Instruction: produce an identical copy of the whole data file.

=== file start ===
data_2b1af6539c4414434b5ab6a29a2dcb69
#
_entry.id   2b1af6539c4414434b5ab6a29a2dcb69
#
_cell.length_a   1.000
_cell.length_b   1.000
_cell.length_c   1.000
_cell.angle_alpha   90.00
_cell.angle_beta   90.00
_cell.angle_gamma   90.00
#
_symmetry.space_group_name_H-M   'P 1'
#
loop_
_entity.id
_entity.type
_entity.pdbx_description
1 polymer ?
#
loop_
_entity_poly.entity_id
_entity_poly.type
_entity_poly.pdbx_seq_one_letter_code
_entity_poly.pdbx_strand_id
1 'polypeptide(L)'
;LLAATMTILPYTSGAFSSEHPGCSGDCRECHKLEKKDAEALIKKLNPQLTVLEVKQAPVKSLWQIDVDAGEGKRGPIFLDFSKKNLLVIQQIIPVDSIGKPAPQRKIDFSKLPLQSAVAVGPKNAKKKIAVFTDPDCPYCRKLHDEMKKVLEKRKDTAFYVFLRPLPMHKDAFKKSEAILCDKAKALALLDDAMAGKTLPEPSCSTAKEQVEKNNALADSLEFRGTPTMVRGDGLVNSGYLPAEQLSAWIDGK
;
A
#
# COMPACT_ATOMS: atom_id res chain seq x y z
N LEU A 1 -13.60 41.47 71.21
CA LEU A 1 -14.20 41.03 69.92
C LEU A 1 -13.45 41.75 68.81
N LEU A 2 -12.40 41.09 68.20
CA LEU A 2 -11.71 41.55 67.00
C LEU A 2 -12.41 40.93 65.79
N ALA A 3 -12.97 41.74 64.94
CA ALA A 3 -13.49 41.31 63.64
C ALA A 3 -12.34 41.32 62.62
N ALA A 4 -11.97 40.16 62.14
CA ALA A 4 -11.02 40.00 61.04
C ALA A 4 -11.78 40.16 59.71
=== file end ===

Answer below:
data_2b1af6539c4414434b5ab6a29a2dcb69
#
_entry.id   2b1af6539c4414434b5ab6a29a2dcb69
#
_cell.length_a   1.000
_cell.length_b   1.000
_cell.length_c   1.000
_cell.angle_alpha   90.00
_cell.angle_beta   90.00
_cell.angle_gamma   90.00
#
_symmetry.space_group_name_H-M   'P 1'
#
loop_
_entity.id
_entity.type
_entity.pdbx_description
1 polymer ?
#
loop_
_entity_poly.entity_id
_entity_poly.type
_entity_poly.pdbx_seq_one_letter_code
_entity_poly.pdbx_strand_id
1 'polypeptide(L)'
;LLAATMTILPYTSGAFSSEHPGCSGDCRECHKLEKKDAEALIKKLNPQLTVLEVKQAPVKSLWQIDVDAGEGKRGPIFLDFSKKNLLVIQQIIPVDSIGKPAPQRKIDFSKLPLQSAVAVGPKNAKKKIAVFTDPDCPYCRKLHDEMKKVLEKRKDTAFYVFLRPLPMHKDAFKKSEAILCDKAKALALLDDAMAGKTLPEPSCSTAKEQVEKNNALADSLEFRGTPTMVRGDGLVNSGYLPAEQLSAWIDGK
;
A
#
# COMPACT_ATOMS: atom_id res chain seq x y z
N LEU A 1 -13.60 41.47 71.21
CA LEU A 1 -14.20 41.03 69.92
C LEU A 1 -13.45 41.75 68.81
N LEU A 2 -12.40 41.09 68.20
CA LEU A 2 -11.71 41.55 67.00
C LEU A 2 -12.41 40.93 65.79
N ALA A 3 -12.97 41.74 64.94
CA ALA A 3 -13.49 41.31 63.64
C ALA A 3 -12.34 41.32 62.62
N ALA A 4 -11.97 40.16 62.14
CA ALA A 4 -11.02 40.00 61.04
C ALA A 4 -11.78 40.16 59.71